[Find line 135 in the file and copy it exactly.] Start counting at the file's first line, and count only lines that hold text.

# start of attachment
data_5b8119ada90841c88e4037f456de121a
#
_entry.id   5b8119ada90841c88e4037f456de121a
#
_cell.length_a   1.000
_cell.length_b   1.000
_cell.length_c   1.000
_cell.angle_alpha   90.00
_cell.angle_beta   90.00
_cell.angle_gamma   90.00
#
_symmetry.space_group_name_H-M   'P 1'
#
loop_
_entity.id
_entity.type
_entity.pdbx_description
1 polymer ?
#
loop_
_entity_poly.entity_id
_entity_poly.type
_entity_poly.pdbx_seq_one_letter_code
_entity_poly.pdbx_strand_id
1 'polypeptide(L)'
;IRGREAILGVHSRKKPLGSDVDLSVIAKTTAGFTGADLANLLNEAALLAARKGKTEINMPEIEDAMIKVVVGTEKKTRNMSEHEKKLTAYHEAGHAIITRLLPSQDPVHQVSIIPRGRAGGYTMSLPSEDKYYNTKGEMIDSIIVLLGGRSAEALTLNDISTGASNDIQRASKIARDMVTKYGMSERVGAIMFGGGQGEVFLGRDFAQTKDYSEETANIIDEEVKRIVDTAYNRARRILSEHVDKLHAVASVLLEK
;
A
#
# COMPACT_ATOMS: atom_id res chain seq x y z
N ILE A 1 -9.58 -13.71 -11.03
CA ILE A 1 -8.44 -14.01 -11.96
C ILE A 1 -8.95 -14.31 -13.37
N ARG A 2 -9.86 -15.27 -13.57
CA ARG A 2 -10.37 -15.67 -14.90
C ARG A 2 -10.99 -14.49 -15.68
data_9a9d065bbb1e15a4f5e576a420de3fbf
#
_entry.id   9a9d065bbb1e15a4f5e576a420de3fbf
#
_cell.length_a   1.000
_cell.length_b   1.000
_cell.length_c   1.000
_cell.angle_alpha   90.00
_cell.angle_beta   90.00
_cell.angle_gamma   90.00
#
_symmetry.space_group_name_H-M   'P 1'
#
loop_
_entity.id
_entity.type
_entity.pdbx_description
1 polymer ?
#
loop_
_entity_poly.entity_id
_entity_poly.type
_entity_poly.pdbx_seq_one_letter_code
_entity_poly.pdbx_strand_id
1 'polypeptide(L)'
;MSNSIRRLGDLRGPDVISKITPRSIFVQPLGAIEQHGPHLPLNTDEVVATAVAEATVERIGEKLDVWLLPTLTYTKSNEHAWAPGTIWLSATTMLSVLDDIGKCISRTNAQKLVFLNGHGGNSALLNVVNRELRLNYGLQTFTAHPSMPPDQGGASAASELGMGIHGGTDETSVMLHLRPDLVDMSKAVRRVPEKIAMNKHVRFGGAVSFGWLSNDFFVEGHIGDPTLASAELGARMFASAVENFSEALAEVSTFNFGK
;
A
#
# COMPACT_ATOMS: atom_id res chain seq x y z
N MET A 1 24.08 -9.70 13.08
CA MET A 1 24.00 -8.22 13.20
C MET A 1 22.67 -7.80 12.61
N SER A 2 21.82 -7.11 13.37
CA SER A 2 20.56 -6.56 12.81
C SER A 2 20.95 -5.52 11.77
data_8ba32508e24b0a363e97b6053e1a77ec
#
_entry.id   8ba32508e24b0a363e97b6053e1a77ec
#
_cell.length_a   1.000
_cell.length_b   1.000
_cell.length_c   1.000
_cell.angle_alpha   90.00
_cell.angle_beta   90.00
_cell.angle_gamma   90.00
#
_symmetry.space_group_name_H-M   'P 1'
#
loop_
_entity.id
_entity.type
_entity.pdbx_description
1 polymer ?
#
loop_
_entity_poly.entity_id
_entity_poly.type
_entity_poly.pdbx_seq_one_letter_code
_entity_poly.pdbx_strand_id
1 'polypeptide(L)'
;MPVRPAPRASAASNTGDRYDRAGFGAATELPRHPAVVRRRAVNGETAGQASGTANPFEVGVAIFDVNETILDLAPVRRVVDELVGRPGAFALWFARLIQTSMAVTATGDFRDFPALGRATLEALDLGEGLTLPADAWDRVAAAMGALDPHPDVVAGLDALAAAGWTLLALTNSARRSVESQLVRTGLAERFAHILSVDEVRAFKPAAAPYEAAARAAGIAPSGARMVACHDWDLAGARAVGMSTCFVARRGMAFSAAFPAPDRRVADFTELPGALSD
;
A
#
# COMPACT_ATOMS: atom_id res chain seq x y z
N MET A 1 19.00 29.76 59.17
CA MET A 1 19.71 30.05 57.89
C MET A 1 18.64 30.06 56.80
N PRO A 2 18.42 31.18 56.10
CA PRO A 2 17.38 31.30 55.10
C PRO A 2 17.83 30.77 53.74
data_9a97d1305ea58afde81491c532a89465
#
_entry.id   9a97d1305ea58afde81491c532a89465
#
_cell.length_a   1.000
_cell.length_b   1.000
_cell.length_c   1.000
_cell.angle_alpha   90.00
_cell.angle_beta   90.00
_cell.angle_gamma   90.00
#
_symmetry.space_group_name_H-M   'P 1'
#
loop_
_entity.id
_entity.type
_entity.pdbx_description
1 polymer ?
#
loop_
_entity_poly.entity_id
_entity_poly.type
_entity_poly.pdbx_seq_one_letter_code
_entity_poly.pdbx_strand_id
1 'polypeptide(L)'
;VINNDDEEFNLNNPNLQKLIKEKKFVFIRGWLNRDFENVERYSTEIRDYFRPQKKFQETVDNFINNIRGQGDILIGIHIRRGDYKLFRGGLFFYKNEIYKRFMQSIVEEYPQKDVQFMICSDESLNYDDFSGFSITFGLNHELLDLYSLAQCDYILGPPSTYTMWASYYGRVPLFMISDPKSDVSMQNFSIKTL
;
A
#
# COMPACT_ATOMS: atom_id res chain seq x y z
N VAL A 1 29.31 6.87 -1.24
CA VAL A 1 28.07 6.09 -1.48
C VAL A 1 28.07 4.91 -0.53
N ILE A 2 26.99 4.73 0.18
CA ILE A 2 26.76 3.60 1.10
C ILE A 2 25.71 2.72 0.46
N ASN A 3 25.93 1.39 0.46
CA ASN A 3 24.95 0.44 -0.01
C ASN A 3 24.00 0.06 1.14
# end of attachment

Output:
;